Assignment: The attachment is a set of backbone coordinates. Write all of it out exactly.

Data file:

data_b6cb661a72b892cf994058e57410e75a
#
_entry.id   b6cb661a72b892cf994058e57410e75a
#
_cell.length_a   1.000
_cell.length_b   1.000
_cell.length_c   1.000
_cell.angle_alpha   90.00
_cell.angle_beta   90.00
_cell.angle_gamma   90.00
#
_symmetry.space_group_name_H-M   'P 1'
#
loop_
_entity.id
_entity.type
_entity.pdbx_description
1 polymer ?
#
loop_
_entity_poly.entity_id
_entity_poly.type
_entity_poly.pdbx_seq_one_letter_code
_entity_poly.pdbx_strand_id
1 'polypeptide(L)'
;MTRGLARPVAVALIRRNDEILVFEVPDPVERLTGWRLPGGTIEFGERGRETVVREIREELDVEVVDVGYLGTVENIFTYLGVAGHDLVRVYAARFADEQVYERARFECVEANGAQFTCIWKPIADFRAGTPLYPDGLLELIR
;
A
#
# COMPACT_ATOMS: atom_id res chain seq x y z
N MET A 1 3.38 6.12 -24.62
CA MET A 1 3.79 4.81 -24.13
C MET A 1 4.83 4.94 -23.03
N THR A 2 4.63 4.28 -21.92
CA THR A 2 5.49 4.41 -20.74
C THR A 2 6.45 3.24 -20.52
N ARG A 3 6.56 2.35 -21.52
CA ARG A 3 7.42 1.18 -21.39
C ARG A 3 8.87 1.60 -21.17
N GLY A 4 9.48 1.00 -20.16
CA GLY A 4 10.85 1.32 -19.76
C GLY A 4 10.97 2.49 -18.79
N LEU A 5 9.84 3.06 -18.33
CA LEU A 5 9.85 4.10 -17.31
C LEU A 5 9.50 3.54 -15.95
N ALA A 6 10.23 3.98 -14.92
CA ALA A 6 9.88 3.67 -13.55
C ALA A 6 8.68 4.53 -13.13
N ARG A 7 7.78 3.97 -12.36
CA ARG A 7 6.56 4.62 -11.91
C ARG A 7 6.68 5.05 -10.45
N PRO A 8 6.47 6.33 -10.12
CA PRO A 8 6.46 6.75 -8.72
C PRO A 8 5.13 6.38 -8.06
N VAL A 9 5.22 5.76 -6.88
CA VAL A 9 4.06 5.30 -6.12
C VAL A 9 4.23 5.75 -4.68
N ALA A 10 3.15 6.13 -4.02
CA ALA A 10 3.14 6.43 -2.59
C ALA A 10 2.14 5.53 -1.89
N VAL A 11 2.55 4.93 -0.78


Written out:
data_b6cb661a72b892cf994058e57410e75a
#
_entry.id   b6cb661a72b892cf994058e57410e75a
#
_cell.length_a   1.000
_cell.length_b   1.000
_cell.length_c   1.000
_cell.angle_alpha   90.00
_cell.angle_beta   90.00
_cell.angle_gamma   90.00
#
_symmetry.space_group_name_H-M   'P 1'
#
loop_
_entity.id
_entity.type
_entity.pdbx_description
1 polymer ?
#
loop_
_entity_poly.entity_id
_entity_poly.type
_entity_poly.pdbx_seq_one_letter_code
_entity_poly.pdbx_strand_id
1 'polypeptide(L)'
;MTRGLARPVAVALIRRNDEILVFEVPDPVERLTGWRLPGGTIEFGERGRETVVREIREELDVEVVDVGYLGTVENIFTYLGVAGHDLVRVYAARFADEQVYERARFECVEANGAQFTCIWKPIADFRAGTPLYPDGLLELIR
;
A
#
# COMPACT_ATOMS: atom_id res chain seq x y z
N MET A 1 3.38 6.12 -24.62
CA MET A 1 3.79 4.81 -24.13
C MET A 1 4.83 4.94 -23.03
N THR A 2 4.63 4.28 -21.92
CA THR A 2 5.49 4.41 -20.74
C THR A 2 6.45 3.24 -20.52
N ARG A 3 6.56 2.35 -21.52
CA ARG A 3 7.42 1.18 -21.39
C ARG A 3 8.87 1.60 -21.17
N GLY A 4 9.48 1.00 -20.16
CA GLY A 4 10.85 1.32 -19.76
C GLY A 4 10.97 2.49 -18.79
N LEU A 5 9.84 3.06 -18.33
CA LEU A 5 9.85 4.10 -17.31
C LEU A 5 9.50 3.54 -15.95
N ALA A 6 10.23 3.98 -14.92
CA ALA A 6 9.88 3.67 -13.55
C ALA A 6 8.68 4.53 -13.13
N ARG A 7 7.78 3.97 -12.36
CA ARG A 7 6.56 4.62 -11.91
C ARG A 7 6.68 5.05 -10.45
N PRO A 8 6.47 6.33 -10.12
CA PRO A 8 6.46 6.75 -8.72
C PRO A 8 5.13 6.38 -8.06
N VAL A 9 5.22 5.76 -6.88
CA VAL A 9 4.06 5.30 -6.12
C VAL A 9 4.23 5.75 -4.68
N ALA A 10 3.15 6.13 -4.02
CA ALA A 10 3.14 6.43 -2.59
C ALA A 10 2.14 5.53 -1.89
N VAL A 11 2.55 4.93 -0.78